Australian stadiums may not be filled with these types of fans, but looking at their recent squads for Rugby Championships and the World Cup, most are dominated by GPS schools and other Sydney schools, the areas where rugby is popular at the school level is met with an abundance of cash-strapped league clubs ready to lure leading union schoolboys.

Therefore, the combination of rugby in Australia mainly being confined to public schools (sources say 16-35 per cent of the student population attend fee-paying schools) and the inability of rugby to financially compete with NRL and league means that while there may be vowing interest in bettering the Wallabies, it is a tougher system to produce a sustainably competitive Australian outfit.

Some may say that given how minor rugby is in comparison to other sports down under, it is perhaps an accomplishment that the Wallabies can regularly match and beat the All Blacks and South Africa despite not having much success in the Bledisloe for 18 years.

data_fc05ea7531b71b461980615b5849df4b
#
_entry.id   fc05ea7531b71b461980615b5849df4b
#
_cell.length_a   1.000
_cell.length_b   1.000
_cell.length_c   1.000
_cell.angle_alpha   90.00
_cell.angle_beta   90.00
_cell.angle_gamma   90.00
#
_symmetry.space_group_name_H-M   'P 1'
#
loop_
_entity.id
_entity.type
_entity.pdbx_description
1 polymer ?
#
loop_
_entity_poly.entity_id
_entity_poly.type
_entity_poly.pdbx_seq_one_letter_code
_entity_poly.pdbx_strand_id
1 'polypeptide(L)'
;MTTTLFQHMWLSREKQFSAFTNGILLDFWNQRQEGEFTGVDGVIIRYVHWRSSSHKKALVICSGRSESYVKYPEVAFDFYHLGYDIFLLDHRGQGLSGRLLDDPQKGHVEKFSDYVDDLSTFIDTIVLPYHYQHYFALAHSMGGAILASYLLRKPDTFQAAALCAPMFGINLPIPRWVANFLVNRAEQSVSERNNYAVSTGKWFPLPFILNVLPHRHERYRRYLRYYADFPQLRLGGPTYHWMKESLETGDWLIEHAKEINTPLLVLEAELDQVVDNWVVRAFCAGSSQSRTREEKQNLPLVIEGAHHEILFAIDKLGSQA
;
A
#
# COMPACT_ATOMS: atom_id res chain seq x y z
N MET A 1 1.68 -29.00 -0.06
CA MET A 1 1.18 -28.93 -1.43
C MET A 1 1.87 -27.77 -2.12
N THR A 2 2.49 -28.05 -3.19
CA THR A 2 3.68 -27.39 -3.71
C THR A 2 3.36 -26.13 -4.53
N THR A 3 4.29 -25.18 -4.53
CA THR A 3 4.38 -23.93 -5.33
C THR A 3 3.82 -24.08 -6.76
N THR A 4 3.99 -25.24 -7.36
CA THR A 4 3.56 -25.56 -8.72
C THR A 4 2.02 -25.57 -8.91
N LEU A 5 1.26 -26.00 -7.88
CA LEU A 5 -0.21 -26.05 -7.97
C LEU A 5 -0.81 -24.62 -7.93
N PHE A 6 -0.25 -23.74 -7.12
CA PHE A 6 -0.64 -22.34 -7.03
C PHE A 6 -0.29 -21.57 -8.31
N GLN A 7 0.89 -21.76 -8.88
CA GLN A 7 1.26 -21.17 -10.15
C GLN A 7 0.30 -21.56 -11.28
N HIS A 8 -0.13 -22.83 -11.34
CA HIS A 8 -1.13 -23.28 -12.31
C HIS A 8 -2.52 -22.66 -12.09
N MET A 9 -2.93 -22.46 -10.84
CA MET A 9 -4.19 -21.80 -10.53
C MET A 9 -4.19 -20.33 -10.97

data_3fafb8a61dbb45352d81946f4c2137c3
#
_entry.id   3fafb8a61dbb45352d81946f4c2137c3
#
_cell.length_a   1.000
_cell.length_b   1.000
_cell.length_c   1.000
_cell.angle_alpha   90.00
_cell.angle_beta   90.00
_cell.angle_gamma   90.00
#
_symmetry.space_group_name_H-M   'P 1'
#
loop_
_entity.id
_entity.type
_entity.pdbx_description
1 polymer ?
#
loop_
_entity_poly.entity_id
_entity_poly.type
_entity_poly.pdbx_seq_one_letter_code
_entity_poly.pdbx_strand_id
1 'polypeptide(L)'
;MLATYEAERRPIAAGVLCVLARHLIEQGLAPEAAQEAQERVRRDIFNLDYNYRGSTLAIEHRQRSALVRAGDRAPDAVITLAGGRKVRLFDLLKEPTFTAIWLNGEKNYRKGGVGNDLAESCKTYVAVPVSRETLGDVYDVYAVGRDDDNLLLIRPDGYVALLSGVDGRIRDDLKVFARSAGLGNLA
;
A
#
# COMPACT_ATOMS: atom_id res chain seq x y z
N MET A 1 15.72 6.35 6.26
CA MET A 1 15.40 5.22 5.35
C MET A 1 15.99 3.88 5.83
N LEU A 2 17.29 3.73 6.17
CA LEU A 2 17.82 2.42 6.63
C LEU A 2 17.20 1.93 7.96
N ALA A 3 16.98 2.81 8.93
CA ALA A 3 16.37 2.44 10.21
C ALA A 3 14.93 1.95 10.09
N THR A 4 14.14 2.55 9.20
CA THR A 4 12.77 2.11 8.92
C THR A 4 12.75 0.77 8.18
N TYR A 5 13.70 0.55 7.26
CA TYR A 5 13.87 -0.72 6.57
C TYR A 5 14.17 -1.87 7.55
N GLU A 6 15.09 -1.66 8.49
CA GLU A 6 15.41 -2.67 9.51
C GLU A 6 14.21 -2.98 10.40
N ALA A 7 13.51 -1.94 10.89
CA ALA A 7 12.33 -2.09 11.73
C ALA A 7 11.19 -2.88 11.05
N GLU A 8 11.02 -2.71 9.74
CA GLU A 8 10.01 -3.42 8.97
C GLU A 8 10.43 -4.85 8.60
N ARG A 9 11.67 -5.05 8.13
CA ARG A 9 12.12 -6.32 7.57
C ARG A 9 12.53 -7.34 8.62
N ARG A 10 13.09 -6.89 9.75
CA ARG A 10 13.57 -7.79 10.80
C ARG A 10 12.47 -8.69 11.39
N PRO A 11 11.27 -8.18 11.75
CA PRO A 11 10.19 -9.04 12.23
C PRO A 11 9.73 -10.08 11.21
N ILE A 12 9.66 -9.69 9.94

What can be done?
Like it or not, rugby does have a glaring class issue, none so more apparent in England and Australia. However, the reform is not just limited to grassroots and schooling, which is the first thing to revamp. Queensland and NSW will have enough appetite for rugby with GPS, Shute Shield and other grade club competitions proving popular among locals.

However, South Australia (AFL haven) and Western Australia (genuine grassroots success with Force and plenty of British/South African expats) must be targeted in a manner different to the failed Melbourne Rebels project.

Jake McIntyre of the Force looks to pass the ball

(Photo by Paul Kane/Getty Images)